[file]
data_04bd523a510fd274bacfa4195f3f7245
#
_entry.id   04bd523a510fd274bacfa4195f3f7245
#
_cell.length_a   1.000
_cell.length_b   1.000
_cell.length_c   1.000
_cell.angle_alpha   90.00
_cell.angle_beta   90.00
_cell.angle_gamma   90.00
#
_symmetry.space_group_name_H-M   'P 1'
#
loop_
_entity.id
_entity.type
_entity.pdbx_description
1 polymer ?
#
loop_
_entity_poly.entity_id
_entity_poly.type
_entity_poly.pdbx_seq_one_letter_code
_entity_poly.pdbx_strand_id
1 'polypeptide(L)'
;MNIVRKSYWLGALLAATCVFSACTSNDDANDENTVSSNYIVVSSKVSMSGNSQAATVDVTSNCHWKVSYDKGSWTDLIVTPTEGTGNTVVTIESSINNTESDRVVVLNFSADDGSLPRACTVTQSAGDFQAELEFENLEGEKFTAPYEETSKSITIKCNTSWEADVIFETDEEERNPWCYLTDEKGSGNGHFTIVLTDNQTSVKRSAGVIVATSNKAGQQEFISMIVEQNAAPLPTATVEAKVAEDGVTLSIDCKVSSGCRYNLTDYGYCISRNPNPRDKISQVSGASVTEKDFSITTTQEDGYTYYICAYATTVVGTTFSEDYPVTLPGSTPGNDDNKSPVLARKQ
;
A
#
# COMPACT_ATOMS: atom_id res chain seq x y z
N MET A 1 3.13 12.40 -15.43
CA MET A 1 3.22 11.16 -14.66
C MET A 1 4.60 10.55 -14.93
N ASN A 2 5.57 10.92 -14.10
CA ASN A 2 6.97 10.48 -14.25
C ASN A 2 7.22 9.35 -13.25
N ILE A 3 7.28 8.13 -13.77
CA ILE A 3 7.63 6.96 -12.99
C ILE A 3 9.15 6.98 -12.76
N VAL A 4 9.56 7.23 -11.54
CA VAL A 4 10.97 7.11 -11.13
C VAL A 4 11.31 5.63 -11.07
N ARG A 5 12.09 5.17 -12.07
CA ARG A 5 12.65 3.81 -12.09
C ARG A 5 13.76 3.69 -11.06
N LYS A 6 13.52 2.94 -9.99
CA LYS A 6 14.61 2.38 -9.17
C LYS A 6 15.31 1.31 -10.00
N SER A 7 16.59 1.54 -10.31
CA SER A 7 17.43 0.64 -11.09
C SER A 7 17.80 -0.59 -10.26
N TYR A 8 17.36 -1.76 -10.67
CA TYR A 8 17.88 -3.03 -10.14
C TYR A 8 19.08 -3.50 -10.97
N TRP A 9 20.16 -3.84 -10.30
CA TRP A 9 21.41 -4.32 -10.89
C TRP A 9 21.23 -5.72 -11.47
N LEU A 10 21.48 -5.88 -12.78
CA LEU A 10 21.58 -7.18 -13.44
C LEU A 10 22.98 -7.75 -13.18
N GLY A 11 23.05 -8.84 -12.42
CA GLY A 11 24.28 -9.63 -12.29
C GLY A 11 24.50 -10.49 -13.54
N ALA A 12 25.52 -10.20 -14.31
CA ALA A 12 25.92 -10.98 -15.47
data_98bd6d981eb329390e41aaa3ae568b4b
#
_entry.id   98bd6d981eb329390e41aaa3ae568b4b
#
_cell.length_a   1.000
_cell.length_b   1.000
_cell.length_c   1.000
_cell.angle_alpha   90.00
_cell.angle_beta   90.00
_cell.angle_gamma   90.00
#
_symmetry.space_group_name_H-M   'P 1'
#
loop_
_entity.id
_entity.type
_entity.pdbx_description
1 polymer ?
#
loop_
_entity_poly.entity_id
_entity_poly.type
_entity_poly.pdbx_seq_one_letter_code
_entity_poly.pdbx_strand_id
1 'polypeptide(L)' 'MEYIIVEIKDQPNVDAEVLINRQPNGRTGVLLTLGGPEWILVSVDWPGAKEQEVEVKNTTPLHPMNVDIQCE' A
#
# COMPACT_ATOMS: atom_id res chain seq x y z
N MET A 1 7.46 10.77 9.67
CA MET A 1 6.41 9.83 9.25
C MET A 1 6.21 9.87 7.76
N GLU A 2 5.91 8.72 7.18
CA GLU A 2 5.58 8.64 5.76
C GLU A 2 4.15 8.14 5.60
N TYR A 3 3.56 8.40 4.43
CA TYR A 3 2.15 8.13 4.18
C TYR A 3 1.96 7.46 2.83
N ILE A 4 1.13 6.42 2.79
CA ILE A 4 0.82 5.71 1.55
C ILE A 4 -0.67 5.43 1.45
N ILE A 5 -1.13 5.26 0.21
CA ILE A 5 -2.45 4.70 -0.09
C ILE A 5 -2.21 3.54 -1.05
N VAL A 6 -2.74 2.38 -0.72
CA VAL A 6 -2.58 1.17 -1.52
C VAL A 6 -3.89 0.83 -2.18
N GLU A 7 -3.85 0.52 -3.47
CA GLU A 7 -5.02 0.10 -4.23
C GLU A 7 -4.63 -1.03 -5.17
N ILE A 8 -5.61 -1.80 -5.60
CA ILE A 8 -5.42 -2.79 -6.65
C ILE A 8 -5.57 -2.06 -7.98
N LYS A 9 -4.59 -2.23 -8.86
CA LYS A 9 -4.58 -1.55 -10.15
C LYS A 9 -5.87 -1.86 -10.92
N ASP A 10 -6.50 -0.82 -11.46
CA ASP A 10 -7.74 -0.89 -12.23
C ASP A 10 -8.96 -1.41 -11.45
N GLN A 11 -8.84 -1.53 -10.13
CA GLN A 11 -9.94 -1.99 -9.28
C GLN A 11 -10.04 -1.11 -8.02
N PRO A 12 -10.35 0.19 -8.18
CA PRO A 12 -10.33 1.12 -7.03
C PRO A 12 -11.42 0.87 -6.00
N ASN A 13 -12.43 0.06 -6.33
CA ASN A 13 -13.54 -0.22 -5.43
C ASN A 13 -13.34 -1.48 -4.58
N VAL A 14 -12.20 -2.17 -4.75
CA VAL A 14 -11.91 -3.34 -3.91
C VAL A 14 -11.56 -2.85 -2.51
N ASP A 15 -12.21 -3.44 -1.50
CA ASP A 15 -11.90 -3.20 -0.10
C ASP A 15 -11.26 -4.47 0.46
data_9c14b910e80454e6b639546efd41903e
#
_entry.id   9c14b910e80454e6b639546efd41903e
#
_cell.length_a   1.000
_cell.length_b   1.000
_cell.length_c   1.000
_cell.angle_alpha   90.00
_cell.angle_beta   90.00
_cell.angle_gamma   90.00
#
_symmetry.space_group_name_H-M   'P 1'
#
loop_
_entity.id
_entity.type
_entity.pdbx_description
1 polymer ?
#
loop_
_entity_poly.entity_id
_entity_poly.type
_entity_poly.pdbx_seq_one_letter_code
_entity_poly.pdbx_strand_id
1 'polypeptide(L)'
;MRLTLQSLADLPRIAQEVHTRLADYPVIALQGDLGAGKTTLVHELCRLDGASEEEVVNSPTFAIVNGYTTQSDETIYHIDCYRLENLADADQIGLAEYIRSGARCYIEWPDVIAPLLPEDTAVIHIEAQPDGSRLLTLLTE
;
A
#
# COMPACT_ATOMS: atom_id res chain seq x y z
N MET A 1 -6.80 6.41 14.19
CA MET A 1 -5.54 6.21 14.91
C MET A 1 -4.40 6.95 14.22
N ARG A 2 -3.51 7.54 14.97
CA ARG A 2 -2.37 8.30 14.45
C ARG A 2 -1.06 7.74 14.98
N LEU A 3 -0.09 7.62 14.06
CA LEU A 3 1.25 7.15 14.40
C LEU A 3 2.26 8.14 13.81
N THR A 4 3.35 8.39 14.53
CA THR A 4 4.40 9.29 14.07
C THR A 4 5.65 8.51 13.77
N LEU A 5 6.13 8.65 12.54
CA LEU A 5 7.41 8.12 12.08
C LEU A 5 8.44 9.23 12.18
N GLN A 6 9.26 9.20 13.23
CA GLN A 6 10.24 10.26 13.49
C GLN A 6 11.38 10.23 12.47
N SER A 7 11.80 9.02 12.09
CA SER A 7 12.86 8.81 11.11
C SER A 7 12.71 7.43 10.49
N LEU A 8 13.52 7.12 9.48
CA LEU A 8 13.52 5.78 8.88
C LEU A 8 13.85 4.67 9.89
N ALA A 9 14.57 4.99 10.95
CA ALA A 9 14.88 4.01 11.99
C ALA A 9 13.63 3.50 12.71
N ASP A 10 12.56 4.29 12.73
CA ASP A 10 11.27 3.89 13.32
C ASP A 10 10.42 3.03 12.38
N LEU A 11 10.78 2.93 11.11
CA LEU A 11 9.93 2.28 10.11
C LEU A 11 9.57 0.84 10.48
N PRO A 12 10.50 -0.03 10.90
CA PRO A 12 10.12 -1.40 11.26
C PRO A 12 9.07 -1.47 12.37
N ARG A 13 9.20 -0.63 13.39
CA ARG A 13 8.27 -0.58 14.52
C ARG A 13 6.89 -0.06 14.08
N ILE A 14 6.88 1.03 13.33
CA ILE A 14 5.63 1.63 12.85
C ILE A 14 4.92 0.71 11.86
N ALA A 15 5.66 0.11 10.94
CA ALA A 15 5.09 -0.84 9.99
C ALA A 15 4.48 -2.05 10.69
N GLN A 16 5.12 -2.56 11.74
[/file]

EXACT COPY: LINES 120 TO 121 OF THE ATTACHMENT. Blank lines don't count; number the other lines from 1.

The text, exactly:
N ASP A 10 -6.50 -0.82 -11.46
CA ASP A 10 -7.74 -0.89 -12.23